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Sunday, Nov 28, 2021

Saudi Arabia outlines plans under Mideast Green Initiative

Saudi Arabia outlines plans under Mideast Green Initiative

Saudi Arabia's crown prince launched a Middle East Green Initiative on Monday which he said aimed to secure 39 billion riyals ($10.4 billion) for an investment fund and clean energy project as part of efforts to reduce regional carbon emissions.
Crown Prince Mohammed bin Salman said the kingdom, which is the world's top oil exporter, would contribute 15% of the funds and would work with other states and development funds on the funding and execution of the initiatives.

"As part of the kingdom's leading role in developing energy markets, it will work to establish an investment fund for carbon circular economy solutions in the region and an initiative to offer clean energy solutions to help feed more than 750 million people worldwide," he said.

When plans for the Middle East Green Initiative were first announced in March, the prince said it aimed to reduce carbon emissions in the region's hydrocarbon industry by 60% and reverse desertification in one of world's most water-stressed regions by planting billions of trees.

No investment figure was provided for the Middle East Green Initiative. Saudi Arabia has said its own Saudi Green Initiative programme would involve investments of over 700 billion riyals ($190 billion) by 2030.

The event - attended by U.S. President Joe Biden's climate envoy John Kerry and several heads of state and governments - comes ahead of COP26, the U.N. conference in Glasgow which hopes to agree deeper global emissions cuts to tackle global warming.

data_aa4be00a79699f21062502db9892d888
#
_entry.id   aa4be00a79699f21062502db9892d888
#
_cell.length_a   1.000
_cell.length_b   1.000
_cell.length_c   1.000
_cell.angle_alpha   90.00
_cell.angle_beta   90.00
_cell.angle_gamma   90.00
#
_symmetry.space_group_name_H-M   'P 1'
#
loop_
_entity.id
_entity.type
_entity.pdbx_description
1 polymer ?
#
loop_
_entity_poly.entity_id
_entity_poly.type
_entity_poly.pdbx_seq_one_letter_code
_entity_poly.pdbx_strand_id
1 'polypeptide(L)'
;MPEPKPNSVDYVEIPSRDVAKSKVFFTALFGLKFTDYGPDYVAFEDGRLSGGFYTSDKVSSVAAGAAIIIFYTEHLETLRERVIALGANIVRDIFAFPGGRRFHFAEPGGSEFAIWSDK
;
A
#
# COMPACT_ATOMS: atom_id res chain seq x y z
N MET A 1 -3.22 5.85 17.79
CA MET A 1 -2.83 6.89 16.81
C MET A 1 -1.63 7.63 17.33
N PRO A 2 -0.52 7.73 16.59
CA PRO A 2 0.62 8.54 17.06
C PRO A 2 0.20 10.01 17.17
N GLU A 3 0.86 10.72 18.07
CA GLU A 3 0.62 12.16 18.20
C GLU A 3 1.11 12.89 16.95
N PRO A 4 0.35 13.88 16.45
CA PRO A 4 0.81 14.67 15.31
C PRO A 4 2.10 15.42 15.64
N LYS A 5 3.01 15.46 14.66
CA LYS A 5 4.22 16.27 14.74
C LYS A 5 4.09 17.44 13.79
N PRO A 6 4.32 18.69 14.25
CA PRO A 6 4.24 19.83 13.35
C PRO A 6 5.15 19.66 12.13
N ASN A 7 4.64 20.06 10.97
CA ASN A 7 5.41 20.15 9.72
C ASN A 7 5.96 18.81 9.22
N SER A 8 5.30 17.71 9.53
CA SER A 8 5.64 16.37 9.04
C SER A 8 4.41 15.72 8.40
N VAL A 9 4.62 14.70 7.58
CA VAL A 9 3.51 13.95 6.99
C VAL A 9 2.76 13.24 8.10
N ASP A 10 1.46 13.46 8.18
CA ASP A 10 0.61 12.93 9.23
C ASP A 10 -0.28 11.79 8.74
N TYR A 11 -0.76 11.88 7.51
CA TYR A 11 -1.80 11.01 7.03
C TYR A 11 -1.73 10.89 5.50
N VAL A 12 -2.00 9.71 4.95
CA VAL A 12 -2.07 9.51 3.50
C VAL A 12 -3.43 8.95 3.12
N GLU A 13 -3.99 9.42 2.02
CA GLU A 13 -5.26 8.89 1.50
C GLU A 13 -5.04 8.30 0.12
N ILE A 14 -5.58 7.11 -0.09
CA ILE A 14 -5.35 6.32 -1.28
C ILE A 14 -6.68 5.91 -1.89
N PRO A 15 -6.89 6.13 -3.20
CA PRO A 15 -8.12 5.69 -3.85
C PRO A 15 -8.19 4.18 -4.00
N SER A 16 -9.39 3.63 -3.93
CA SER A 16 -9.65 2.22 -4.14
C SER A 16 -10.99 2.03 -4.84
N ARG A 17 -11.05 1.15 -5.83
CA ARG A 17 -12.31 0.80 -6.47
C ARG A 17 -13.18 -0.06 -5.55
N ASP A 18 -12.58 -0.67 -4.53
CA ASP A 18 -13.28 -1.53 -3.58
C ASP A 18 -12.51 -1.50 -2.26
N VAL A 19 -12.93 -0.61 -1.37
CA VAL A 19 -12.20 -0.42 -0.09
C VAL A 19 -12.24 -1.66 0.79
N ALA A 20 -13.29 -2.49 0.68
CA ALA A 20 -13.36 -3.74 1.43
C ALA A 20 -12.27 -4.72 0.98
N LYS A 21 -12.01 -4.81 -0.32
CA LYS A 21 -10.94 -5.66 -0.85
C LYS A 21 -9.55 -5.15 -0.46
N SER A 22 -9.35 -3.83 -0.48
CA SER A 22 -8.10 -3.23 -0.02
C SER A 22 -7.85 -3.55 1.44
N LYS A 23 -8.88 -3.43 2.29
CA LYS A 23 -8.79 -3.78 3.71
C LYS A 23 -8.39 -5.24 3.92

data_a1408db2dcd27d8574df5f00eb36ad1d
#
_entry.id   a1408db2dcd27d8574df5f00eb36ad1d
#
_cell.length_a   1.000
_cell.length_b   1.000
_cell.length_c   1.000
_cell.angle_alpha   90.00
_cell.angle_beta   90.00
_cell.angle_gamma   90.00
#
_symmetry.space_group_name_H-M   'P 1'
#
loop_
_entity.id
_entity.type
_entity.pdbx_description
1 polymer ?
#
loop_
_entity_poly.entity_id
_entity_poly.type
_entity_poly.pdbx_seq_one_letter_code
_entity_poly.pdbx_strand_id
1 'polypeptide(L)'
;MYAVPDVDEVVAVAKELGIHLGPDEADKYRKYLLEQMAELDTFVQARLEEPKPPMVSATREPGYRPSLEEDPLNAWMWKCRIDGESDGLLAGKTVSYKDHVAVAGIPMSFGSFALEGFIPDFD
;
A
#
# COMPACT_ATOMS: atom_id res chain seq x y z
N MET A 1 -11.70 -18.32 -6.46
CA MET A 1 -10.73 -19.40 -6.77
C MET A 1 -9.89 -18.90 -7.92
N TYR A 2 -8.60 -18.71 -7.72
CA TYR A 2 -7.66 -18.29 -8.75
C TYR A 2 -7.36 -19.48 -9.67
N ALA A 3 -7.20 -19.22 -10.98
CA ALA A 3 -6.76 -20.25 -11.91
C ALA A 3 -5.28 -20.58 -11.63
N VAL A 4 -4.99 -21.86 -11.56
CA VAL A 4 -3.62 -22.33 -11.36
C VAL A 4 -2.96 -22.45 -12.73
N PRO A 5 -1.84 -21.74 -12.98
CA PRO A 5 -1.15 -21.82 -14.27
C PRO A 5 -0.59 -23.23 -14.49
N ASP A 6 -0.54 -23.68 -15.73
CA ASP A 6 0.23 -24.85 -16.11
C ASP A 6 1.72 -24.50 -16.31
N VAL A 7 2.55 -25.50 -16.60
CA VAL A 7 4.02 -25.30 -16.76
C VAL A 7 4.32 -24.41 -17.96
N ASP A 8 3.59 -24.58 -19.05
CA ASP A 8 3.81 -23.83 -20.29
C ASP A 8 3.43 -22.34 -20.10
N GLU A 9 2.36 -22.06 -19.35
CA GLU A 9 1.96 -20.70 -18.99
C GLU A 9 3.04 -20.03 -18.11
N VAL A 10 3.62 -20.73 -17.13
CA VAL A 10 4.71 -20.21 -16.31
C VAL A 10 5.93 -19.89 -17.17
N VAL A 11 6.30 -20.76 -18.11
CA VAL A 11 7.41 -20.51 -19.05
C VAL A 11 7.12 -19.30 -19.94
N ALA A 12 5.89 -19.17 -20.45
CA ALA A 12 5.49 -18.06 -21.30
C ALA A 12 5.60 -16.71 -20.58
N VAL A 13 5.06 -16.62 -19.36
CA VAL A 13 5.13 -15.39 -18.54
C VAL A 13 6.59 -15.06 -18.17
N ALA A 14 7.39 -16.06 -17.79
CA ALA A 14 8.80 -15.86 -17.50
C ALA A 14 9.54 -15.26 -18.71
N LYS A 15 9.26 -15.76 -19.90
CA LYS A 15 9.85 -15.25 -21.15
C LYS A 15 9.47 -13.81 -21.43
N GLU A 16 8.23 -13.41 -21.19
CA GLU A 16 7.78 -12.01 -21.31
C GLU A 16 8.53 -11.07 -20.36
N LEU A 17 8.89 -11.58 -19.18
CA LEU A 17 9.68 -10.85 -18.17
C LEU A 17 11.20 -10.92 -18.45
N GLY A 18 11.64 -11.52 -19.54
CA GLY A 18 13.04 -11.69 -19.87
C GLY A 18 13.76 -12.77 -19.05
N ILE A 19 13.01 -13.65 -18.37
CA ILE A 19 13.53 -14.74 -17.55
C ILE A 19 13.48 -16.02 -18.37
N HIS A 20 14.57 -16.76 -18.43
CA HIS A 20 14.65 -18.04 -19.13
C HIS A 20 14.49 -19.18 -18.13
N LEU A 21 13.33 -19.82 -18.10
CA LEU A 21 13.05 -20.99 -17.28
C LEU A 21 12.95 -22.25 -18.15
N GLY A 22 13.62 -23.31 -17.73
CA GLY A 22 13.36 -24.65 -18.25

Kerry said the private sector has to step in to help governments achieve emission targets, adding carbon emissions are not about politics or ideologies, but "about science".

On Saturday, Prince Mohammed pledged that Saudi Arabia would reach "net zero" emissions by 2060. Fellow Gulf state Bahrain has pledged the same and the United Arab Emirates has said it would do so by 2050.

Emissions are mostly produced by burning fossil fuels and achieving net zero means a country emits no more greenhouse gases than it can capture or absorb.

Saudi Arabia would help create the necessary infrastructure by working to establish a regional carbon capture and storage centre, a regional early storm warning centre, a regional cloud seeding programme and a hub for climate change, Prince Mohammed said on Monday.

Wealthy Gulf OPEC members like Saudi Arabia and the UAE are investing in renewable and clean energy while also stressing the continued importance of hydrocarbons for global energy security at a time of growing calls for a shift away from fossil fuels.

Gulf states, whose economies still rely heavily on oil income, have also increased focus on food security in a region heavily reliant on imports.
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